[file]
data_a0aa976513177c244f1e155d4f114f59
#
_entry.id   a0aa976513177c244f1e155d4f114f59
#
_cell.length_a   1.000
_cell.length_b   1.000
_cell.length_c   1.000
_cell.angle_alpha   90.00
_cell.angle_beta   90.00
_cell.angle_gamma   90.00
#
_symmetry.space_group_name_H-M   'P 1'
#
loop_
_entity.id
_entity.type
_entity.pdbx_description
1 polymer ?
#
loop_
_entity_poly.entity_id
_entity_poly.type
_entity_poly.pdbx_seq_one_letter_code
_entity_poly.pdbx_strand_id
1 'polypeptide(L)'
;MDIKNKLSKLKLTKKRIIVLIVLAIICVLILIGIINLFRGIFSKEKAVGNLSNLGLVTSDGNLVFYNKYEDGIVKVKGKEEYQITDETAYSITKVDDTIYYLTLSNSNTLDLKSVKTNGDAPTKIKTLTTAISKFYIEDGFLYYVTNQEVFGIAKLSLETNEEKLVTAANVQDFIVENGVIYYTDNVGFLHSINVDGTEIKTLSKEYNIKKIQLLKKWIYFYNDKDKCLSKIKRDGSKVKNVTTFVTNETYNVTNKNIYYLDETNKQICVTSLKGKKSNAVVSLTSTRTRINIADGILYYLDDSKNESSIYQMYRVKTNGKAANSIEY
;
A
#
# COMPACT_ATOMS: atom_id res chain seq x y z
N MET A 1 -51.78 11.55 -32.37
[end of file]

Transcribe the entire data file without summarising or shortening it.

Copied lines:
data_a0aa976513177c244f1e155d4f114f59
#
_entry.id   a0aa976513177c244f1e155d4f114f59
#
_cell.length_a   1.000
_cell.length_b   1.000
_cell.length_c   1.000
_cell.angle_alpha   90.00
_cell.angle_beta   90.00
_cell.angle_gamma   90.00
#
_symmetry.space_group_name_H-M   'P 1'
#
loop_
_entity.id
_entity.type
_entity.pdbx_description
1 polymer ?
#
loop_
_entity_poly.entity_id
_entity_poly.type
_entity_poly.pdbx_seq_one_letter_code
_entity_poly.pdbx_strand_id
1 'polypeptide(L)'
;MDIKNKLSKLKLTKKRIIVLIVLAIICVLILIGIINLFRGIFSKEKAVGNLSNLGLVTSDGNLVFYNKYEDGIVKVKGKEEYQITDETAYSITKVDDTIYYLTLSNSNTLDLKSVKTNGDAPTKIKTLTTAISKFYIEDGFLYYVTNQEVFGIAKLSLETNEEKLVTAANVQDFIVENGVIYYTDNVGFLHSINVDGTEIKTLSKEYNIKKIQLLKKWIYFYNDKDKCLSKIKRDGSKVKNVTTFVTNETYNVTNKNIYYLDETNKQICVTSLKGKKSNAVVSLTSTRTRINIADGILYYLDDSKNESSIYQMYRVKTNGKAANSIEY
;
A
#
# COMPACT_ATOMS: atom_id res chain seq x y z
N MET A 1 -51.78 11.55 -32.37